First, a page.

“Do not keep silent.” (109:1)
Our Torah is a Torah of love and justice. In 1963, Rabbi Abraham Joshua Heschel sent a telegram to President John F. Kennedy: “Please demand of religious leaders personal involvement, not just solemn declaration. We forfeit the right to worship God as long as we continue to humiliate Negroes. Church and synagogue have failed. They must repent. Ask of religious leaders to call for national repentance and personal sacrifice … The hour calls for moral grandeur and spiritual audacity.”
A leader cannot be silent. A leader must speak forcefully and unequivocally when the situation demands.
“Rise up, judge of the earth.” (94:2)
To call upon God to judge and punish the guilt and exonerate the innocent is not to abrogate our responsibility to support a just society. However, the teaching from Pirke Avot (1:6), “Judge every person with the assumption of merit,” the Rabbinic equivalent of of the principle of “innocent until proven guilty,” ought to rein in our zeal to condemn and punish. When you are angry because you think someone perpetrated an injustice against you, imagine yourself in their place before judging them (Pirke Avot 2:4). Ask yourself: might you be misreading their intent or lack thereof? Might they be distracted by a stressful situation unknown to you?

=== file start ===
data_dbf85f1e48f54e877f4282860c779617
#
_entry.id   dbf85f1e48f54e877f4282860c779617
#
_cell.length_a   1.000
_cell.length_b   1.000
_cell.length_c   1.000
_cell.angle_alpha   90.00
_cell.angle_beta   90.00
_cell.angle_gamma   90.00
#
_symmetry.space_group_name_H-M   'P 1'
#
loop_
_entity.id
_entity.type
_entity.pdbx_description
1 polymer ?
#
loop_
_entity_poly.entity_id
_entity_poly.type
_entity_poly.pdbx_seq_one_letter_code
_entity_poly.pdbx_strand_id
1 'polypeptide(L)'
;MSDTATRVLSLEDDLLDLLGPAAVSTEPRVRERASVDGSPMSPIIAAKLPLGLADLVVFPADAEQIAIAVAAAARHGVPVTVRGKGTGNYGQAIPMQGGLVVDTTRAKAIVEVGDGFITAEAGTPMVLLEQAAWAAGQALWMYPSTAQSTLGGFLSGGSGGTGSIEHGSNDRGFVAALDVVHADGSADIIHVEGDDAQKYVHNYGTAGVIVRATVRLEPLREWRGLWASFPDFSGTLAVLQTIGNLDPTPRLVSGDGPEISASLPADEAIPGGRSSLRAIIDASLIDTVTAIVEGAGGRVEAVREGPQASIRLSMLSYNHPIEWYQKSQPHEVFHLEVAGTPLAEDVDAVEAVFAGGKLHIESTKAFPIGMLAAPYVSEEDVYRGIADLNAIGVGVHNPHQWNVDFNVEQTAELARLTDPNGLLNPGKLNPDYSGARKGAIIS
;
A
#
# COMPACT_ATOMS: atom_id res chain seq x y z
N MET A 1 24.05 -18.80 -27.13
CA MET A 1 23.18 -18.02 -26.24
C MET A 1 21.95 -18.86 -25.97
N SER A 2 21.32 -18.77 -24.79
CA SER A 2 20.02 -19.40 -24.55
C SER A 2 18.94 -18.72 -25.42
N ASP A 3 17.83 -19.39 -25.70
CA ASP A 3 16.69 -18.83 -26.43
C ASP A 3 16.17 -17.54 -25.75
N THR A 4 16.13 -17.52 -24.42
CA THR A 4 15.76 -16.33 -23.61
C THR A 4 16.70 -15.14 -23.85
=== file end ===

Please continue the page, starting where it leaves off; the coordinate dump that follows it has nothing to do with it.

“May Adonai grant strength to God’s people;
may Adonai bless God’s people with peace.” (29:11)
Strength and peace — These two concepts are rooted in the classic military theory of preventing war (or winning war) through projecting power. No one dares to attack the strong nation, because the weaker nation would face virtually certain defeat. We hope the strongest nation uses its leadership and power for kind and loving purposes. Otherwise, when the powerful begin exercising power for their own enrichment, those around them join together to take down the tyrant. May we be granted the strength to achieve peace and the wisdom to use it for just purposes.
“Flee, bird to your mountain.” (11:1)
Some birds, like geese, run away when perceived danger approaches. Some, like wild turkeys, will stand in the middle of a road oblivious to the danger posed by approaching cars. Most birds will fly away when a person or a vehicle gets too close. They typically retreat to a place high above the ground where they feel safe. We, however, ought to cultivate the skill of evaluating the potential threat in order to gauge our ability to stand up against it. We, unlike birds, are charged to stand up for justice.